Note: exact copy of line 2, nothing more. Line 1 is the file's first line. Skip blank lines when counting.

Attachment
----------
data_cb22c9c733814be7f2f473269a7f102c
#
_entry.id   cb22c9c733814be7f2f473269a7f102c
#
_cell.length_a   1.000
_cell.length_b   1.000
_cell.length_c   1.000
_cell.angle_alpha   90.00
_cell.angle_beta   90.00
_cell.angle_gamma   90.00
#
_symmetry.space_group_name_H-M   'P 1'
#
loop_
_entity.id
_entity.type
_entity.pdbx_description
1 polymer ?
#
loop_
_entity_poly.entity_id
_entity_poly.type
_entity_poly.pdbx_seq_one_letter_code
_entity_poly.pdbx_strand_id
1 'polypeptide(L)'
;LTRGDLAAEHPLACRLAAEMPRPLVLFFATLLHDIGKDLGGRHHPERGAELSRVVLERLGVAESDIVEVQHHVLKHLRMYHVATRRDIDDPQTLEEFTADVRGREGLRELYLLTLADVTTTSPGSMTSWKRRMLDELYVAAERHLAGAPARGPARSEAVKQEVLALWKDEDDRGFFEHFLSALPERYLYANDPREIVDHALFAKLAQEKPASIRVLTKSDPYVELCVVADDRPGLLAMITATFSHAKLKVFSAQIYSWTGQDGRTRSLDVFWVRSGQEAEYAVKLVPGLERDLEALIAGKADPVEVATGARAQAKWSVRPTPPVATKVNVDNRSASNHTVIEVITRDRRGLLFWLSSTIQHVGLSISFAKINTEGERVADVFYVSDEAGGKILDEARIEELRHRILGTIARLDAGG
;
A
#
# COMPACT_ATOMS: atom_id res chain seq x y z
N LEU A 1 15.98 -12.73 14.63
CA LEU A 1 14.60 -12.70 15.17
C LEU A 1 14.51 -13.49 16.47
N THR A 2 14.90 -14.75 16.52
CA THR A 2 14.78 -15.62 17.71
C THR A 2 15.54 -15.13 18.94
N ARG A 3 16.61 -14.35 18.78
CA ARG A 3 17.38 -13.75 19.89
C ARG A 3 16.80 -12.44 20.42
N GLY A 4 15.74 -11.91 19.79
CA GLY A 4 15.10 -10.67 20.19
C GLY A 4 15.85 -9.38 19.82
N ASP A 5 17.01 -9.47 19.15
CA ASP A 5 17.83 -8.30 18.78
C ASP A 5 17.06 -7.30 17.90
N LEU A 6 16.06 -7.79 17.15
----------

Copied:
#